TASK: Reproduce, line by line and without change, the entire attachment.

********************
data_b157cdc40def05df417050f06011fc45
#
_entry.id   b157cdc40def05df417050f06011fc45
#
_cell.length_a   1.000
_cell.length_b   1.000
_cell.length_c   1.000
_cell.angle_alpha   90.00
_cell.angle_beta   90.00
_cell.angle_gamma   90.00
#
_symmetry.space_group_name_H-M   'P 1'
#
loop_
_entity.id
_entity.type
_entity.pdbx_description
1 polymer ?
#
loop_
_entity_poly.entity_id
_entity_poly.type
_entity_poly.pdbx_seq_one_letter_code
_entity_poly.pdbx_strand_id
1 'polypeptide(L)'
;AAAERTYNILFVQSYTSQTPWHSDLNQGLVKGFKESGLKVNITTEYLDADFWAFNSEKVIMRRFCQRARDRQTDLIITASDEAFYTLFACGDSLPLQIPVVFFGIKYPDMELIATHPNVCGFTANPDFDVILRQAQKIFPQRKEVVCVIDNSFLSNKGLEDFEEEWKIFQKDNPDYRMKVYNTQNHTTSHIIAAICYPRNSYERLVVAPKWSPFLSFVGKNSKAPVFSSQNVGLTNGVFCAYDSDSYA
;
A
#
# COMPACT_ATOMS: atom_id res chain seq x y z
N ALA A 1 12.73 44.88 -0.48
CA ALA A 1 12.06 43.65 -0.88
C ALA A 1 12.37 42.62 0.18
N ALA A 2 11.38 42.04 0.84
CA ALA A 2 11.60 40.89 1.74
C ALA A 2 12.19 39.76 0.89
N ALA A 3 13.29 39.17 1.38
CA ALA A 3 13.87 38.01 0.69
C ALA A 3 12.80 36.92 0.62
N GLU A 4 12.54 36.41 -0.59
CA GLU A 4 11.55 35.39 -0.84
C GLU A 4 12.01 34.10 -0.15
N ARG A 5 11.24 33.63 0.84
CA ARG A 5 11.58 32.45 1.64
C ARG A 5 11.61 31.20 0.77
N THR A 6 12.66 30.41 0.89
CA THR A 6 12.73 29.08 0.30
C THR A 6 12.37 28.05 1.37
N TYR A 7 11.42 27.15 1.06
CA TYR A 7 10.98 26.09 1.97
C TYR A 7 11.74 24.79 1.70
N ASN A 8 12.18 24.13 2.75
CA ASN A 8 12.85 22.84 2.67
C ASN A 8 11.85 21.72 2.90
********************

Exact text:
data_b157cdc40def05df417050f06011fc45
#
_entry.id   b157cdc40def05df417050f06011fc45
#
_cell.length_a   1.000
_cell.length_b   1.000
_cell.length_c   1.000
_cell.angle_alpha   90.00
_cell.angle_beta   90.00
_cell.angle_gamma   90.00
#
_symmetry.space_group_name_H-M   'P 1'
#
loop_
_entity.id
_entity.type
_entity.pdbx_description
1 polymer ?
#
loop_
_entity_poly.entity_id
_entity_poly.type
_entity_poly.pdbx_seq_one_letter_code
_entity_poly.pdbx_strand_id
1 'polypeptide(L)'
;AAAERTYNILFVQSYTSQTPWHSDLNQGLVKGFKESGLKVNITTEYLDADFWAFNSEKVIMRRFCQRARDRQTDLIITASDEAFYTLFACGDSLPLQIPVVFFGIKYPDMELIATHPNVCGFTANPDFDVILRQAQKIFPQRKEVVCVIDNSFLSNKGLEDFEEEWKIFQKDNPDYRMKVYNTQNHTTSHIIAAICYPRNSYERLVVAPKWSPFLSFVGKNSKAPVFSSQNVGLTNGVFCAYDSDSYA
;
A
#
# COMPACT_ATOMS: atom_id res chain seq x y z
N ALA A 1 12.73 44.88 -0.48
CA ALA A 1 12.06 43.65 -0.88
C ALA A 1 12.37 42.62 0.18
N ALA A 2 11.38 42.04 0.84
CA ALA A 2 11.60 40.89 1.74
C ALA A 2 12.19 39.76 0.89
N ALA A 3 13.29 39.17 1.38
CA ALA A 3 13.87 38.01 0.69
C ALA A 3 12.80 36.92 0.62
N GLU A 4 12.54 36.41 -0.59
CA GLU A 4 11.55 35.39 -0.84
C GLU A 4 12.01 34.10 -0.15
N ARG A 5 11.24 33.63 0.84
CA ARG A 5 11.58 32.45 1.64
C ARG A 5 11.61 31.20 0.77
N THR A 6 12.66 30.41 0.89
CA THR A 6 12.73 29.08 0.30
C THR A 6 12.37 28.05 1.37
N TYR A 7 11.42 27.15 1.06
CA TYR A 7 10.98 26.09 1.97
C TYR A 7 11.74 24.79 1.70
N ASN A 8 12.18 24.13 2.75
CA ASN A 8 12.85 22.84 2.67
C ASN A 8 11.85 21.72 2.90